While awards can be fleeting and fragile, they can do something profound and lasting: shine a light on problems, people, and solutions. We're so happy to join the celebration around the great work of two partners in Puerto Rico.
Oxfam has a strong track record of local humanitarian leadership, amplifying voices and strengthening local partners to pursue an equitable, climate-friendly and gender-just economic rebuild in Puerto Rico. But it’s a challenge: The scars are so deep (from disasters to colonialism to racism) and the problems are so large (from poverty to lack of infrastructure). Where to begin, and how do we keep supporting local leaders to ensure a recovery is equitable?
Still, many people and organizations remain deeply embedded and committed to the people and the place, and have dedicated themselves to addressing problems and finding solutions. Every day, they do the hard work of chipping away at stubborn systems that are built on foundations of extraction and exploitation.
While, most of the time, these advocates work long hours in the shadow of great challenges, the last few months have elevated the work of two good friends and partners of Oxfam. Both Ayuda Legal and Todas recently won prestigious awards for their work on the island; and while this kind of recognition can be fleeting and fragile, for those of us who love our home so deeply, it does something profound and lasting: it shines a light on the problems, the people, and the solutions.
While both organizations deal with entrenched and problems—misogyny and femicides, and discrimination—they also have shown great facility in pivoting their work and adapting to new technical and economic realities.
Addressing gender-based violence head on
Cristina del Mar Quiles, journalist, cofounder and editor of Todas, remembers lying on the floor one Sunday in October of last year, nearly overwhelmed by the problems facing women and gender fluid people in Puerto Rico—especially the waves of violence in the wake of all the tragedies on the island (including the COVID-19 pandemic).
She looked at the ceiling, and started mapping out a story to commemorate the lives of women and gender fluid people who have been victims of feminicides and transfeminicides in recent years. (The Observatory for Gender Equity tracks these tragic losses).
She reached out to the other cofounder of Todas, Amary Santiago, along with seven other journalists and students who had worked on the ¡Cambia ya! Campaign in Puerto Rico. (Supported by Oxfam America, the global ENOUGH campaign is a 28-country initiative to end violence against women and girls.) And they began the process of shining a light on the people lost to senseless violence.
On November 25, 2020, the International Day for the Elimination of Violence Against Women, a report was published: Digamos sus nombres: los feminicidios que hay que contar (Let’s say their names: Femicides that must be counted).
Almost a year later, in October of 2021, the Puerto Rico Association of Journalists awarded them the National Prize for Journalism for this effort.
According to del Mar Quiles, “[this is a] recognition of the possibility of speaking from journalism sector about the lives of women and trans people beyond the violent events that made them news; to state that they mattered in life, and that their memory matters. It is and will always be the duty of journalism to cover stories using a human rights lens.”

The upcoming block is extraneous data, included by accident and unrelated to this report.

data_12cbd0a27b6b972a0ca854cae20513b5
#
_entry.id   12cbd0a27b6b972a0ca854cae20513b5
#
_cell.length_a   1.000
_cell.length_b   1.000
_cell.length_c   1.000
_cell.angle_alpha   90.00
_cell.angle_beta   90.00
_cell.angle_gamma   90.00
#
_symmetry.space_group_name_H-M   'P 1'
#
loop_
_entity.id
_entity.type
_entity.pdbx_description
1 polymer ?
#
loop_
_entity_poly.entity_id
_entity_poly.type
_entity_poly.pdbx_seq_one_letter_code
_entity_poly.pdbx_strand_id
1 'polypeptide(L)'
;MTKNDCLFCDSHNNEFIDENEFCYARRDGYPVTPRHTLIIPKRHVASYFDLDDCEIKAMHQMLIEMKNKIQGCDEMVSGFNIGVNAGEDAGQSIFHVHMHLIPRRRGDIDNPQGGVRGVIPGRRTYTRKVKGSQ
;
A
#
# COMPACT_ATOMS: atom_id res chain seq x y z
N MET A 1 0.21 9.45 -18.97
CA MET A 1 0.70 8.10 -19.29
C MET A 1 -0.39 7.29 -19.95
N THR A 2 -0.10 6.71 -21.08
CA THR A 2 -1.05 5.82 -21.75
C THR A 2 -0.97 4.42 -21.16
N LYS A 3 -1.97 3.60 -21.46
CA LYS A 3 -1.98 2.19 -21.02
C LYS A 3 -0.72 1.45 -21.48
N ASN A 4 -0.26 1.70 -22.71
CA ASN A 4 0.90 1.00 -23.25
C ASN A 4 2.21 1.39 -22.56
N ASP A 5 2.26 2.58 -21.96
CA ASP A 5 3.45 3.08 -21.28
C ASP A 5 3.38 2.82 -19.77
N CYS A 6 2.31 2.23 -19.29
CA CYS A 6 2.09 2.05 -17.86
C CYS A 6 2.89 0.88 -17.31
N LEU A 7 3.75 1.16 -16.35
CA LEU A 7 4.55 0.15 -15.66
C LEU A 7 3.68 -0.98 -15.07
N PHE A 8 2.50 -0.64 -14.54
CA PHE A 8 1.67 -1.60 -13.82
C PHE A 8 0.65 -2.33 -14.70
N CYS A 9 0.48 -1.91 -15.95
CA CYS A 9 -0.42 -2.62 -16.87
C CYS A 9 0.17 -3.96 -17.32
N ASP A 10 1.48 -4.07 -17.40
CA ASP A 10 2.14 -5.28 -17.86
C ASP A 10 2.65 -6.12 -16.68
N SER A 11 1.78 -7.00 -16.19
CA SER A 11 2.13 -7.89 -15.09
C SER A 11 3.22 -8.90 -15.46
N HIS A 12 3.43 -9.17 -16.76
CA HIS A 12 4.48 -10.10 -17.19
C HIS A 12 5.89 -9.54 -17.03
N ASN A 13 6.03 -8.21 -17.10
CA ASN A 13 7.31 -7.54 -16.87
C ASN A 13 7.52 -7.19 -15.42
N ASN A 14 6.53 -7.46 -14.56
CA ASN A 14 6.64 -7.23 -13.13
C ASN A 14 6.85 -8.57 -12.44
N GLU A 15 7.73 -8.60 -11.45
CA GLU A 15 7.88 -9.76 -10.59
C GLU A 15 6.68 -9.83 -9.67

Using law (and technology) as a tool for great equity
Hurricane Maria exposed structural problems in Puerto Rico – both physical (eg, the fragile power grid), and social and economic systems. One of these is the thorny legal landscape on the island, along with the intricate maze of federal processes on the mainland.
For countless Puerto Ricans, navigating the legal system proved nearly overwhelming in the wake of the storm that decimated homes, families, and community buildings. They had neither the financial resources nor the legal education to wade through the complicated waters.
However, in the four years since the storm, legal aid organizations have been on the ground across the island, lending help in filing claims with FEMA, and following up.
Ayuda Legal has been at the forefront of this effort, offering free legal education and direct support to low income communities. And in the last month, the organization has garnered two prestigious awards: American Legal Technology Award and the 2021 Reisman Award for Legal Innovation. Through a combination of digital tools and in-person advocacy, the organization is singlehandedly transforming the legal landscape in Puerto Rico,
“Technology helps us amplify our legal empowerment work, socialize legal tools, and build housing, land, and climate justice strategies,” says Lcda. Ariadna Michelle Godreau Aubert, Founder and Executive Director. “Technology helps us achieve a tremendous impact without requesting or receiving any governmental funds. Additionally, access to justice and tech innovations we produce here on the island benefit people and organizations abroad.”
She goes on to say: “All of the work that we do is geared toward the idea that we can transform society using law as a tool … Access to justice is a not a flaw, not an accident of the system. It’s part of a system that is designed on inequity, on the fact that some people will never be able to exercise their rights. So innovation is not going to be a solution, it’s going to be a path towards some sort of change. We need to make information available in plain language.”